Eagan-based Skyline Exhibits, which bills itself as North America's leading brand of trade-show exhibit systems, last month became the smallest company to win a prestigious national innovation award, which since 1988 has gone to titans such as Apple, Harley-Davidson and FedEx.

General Mills was a finalist this year while another local giant, UnitedHealth Group, won in 2011.

The honor -- officially known as the Outstanding Corporate Innovator Award (OCI) and presented last month by the Product Development and Management Association (PDMA) -- would appear to signify just how far Skyline had come from its humble beginnings in 1980. Those were the recessionary times when Skyline's founder, the late Gordon Savoie, began selling the company's first exhibit product from the trunk of his Chrysler K car.

Today Skyline has 75 U.S. offices, dealers in more than 40 countries and more than 250 local employees and upwards of 2,000 employees worldwide. It uses cutting-edge technology and sustainable practices in designing and manufacturing most of its products in its 280,000-square-foot headquarters, where every desk faces a large, airy setup area for preassembling exhibits before shipping and highlighting new projects.

Skyline, which generates more than $300 million globally through retail sales by offices and dealers, has service centers near North America's busiest trade show venues -- in Las Vegas, Orlando, Chicago and Toronto and another center in Shanghai. Underscoring Skyline's new "Helping the World Trade" tagline, another such center could open next year in Europe. The centers offer graphics, rental, storage, setup and other services.

R, D & I

While Skyline's tools and scope have advanced over the years, the Corporate Innovator Award reflects a return to its founder's passion for innovation and design, a move accelerated in part by the Great Recession, according to president Bill Dierberger. While the industry contracted, Skyline continued investing in what it calls "R, D and I," or research, development and innovation.

"We've always seen that as a differentiator," Dierberger said. "It was part of the company's DNA from the beginning. Our founder noticed that we had gotten away from that drive of differentiation through innovation. So as a company we recommitted to going back to our roots and reminding the company, the dealers and this marketplace this is who we are. We will lead through innovation and not be market followers."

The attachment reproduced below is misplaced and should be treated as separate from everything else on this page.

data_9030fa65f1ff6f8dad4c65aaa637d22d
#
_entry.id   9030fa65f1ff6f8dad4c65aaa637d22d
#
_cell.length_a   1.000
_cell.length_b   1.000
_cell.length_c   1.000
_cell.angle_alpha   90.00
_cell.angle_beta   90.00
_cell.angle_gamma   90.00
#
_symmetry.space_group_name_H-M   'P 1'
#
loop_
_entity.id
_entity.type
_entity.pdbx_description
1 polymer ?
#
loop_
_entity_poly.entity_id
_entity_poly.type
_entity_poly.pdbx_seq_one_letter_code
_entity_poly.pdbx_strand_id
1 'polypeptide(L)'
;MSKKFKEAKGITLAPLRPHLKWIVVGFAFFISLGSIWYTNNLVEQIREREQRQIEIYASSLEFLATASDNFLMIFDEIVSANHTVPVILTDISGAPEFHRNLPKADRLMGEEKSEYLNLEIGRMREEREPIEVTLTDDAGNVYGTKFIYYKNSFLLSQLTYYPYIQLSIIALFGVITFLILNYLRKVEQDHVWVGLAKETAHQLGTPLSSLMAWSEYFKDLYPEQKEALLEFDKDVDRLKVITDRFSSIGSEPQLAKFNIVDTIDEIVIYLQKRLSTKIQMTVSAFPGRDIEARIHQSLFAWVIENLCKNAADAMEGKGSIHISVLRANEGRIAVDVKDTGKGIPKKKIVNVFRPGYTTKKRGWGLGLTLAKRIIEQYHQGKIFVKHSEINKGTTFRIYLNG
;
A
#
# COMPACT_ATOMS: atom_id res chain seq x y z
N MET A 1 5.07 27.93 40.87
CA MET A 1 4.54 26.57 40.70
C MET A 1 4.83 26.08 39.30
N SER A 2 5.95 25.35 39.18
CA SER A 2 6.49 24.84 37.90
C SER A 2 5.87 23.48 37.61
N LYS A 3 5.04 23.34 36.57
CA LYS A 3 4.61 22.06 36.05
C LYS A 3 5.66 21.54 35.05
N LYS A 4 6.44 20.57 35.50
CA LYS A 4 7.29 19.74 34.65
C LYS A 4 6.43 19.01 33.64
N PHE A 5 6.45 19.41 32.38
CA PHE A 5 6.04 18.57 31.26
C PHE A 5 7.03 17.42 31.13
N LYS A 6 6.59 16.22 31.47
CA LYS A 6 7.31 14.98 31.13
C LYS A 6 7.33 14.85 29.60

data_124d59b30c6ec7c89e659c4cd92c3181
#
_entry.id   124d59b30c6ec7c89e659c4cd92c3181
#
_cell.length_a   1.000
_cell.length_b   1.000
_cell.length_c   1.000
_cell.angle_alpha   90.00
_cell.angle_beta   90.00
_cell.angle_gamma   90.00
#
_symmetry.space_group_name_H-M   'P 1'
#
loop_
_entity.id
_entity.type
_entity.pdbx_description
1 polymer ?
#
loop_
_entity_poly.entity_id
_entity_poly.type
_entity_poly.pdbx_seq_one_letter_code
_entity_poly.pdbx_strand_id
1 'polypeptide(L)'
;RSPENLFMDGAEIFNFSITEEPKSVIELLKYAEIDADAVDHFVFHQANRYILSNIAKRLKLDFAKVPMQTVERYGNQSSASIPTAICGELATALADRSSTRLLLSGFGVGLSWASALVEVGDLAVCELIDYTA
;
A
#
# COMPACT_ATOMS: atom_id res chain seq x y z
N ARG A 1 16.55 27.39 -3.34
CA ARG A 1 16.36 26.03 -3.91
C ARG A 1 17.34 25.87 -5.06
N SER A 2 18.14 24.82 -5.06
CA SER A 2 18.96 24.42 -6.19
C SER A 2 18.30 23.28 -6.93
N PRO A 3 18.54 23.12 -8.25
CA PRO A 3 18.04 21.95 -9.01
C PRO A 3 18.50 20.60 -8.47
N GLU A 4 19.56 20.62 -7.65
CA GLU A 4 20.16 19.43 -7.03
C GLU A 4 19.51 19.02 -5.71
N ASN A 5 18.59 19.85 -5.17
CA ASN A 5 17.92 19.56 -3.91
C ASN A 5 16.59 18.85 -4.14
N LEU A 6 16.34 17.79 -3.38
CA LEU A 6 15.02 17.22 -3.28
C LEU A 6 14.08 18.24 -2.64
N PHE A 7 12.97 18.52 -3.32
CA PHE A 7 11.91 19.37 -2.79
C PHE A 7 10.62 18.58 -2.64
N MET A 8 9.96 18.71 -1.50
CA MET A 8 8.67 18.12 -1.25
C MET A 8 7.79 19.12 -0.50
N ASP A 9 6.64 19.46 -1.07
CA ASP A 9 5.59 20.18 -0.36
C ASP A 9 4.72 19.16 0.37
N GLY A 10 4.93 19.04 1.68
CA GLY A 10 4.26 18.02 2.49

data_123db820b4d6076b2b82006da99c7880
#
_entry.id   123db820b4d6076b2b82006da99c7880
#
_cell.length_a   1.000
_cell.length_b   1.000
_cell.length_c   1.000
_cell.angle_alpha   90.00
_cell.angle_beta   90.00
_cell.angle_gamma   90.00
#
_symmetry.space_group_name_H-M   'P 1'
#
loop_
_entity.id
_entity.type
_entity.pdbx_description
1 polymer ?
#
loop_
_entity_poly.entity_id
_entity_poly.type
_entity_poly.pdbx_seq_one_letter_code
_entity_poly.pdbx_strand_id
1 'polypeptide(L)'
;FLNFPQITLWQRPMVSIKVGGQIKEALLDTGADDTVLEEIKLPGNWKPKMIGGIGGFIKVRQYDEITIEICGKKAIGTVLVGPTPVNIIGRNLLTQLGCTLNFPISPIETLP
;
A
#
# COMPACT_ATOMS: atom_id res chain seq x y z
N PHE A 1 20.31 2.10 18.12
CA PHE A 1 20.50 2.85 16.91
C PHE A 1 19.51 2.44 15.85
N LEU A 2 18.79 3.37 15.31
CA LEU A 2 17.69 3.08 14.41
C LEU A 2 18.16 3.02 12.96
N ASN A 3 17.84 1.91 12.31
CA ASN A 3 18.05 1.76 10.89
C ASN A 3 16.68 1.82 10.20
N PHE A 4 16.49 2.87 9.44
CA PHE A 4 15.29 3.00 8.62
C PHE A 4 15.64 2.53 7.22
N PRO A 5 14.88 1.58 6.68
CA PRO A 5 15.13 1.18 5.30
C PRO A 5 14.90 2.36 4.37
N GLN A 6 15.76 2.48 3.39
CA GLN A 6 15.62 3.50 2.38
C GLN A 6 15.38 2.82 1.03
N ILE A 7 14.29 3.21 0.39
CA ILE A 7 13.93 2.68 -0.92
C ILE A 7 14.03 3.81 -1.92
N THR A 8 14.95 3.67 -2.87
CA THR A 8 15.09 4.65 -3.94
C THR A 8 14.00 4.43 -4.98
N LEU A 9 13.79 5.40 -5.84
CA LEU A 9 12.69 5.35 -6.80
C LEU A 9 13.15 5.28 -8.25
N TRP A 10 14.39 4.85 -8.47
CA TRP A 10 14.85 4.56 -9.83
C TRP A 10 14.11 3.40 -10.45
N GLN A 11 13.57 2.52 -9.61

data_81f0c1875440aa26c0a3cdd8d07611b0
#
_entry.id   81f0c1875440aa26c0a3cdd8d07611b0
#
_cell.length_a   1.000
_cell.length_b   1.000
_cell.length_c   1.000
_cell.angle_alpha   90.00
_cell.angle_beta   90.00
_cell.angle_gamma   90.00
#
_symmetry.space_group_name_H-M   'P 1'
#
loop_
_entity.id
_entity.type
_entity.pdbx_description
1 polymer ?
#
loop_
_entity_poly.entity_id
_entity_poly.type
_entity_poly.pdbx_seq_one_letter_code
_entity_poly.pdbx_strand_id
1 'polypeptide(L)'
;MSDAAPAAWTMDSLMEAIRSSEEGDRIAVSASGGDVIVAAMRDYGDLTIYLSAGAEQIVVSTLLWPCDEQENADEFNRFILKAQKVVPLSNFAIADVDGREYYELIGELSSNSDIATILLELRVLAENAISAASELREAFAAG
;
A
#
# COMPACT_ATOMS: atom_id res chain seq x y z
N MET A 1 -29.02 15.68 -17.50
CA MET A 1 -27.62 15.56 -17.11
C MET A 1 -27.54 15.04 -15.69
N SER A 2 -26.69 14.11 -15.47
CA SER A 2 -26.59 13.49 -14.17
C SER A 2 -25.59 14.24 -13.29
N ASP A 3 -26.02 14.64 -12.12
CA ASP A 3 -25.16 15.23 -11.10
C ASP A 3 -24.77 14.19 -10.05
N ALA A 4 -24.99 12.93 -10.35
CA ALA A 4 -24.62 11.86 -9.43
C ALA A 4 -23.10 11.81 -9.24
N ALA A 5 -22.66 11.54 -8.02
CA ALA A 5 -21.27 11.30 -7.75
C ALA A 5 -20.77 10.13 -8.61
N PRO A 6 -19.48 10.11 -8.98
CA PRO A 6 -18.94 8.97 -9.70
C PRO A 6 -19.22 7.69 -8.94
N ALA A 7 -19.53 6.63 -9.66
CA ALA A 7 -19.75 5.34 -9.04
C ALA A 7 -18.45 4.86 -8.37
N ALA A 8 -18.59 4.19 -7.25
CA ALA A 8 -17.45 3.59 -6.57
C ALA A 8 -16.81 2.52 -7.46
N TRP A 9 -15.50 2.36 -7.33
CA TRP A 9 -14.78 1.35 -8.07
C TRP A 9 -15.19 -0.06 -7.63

A new product development process, which emphasizes meeting customer needs with transformative products rather than incremental improvements, has seen Skyline launch 13 new exhibit systems and six complementary products over the last five years. 

The new products range from lightweight banner stands to streamlined custom modular systems for larger trade show exhibits. The latter includes the sprawling Polaroid platform developed for last year's International Consumer Electronics Show in Las Vegas, which included a lounge where guests mingled with Lady Gaga, Polaroid's creative director. Local examples of Skyline's work include the Fox Sports North broadcast set with interchangeable backdrops representing Twin Cities' pro sports teams.

New product sales account for 24 percent of Skyline's revenue, up from 12 percent five years ago, Dierberger said. Sales are on track to grow 6 percent this year, compared with 2.1 percent industry growth projected by the Center for Exhibition Industry Research. 

The 18,500-square-foot exhibit that Skyline designed and produced for packaging equipment maker Pro Mach helped the company look its best at a key industry trade show last month in Chicago, said Peter Vilardi, marketing director of Alexandria-based Orion Packaging Systems, one of more than a dozen Pro Mach brands represented. Skyline's backlit, rotating PictureCube displays, suspended above each brand's location, drew plenty of attention.

"The impression in the show hall was amazing," Vilardi said. "All indications are that we had the best show yet in terms of lead quality and lead quantity, and I think a large part of that can be tracked back to the booth they designed," Vilardi said. "They're a great team to work with."

The expert says: Tom Colosimo, career coach at the University of St. Thomas' Opus College of Business, said Skyline's central setup area is one of the reasons he arranged a tour there last spring for more than 50 MBA students.

Seeing fully assembled exhibits in the setup area illustrated the team environment at Skyline, how its various departments collaborate to complete projects and how every function within the company is key to its success, Colosimo said in an e-mail. 

Students also learned about challenges Skyline faces as a premium brand in the exhibit industry, including how, for example, the company has responded by "being competitive in pricing and yet being creative in their products from raw materials to the architectural design," Colosimo said.

Todd Nelson is a freelance writer in Woodbury. His e-mail address is todd_nelson@mac.com.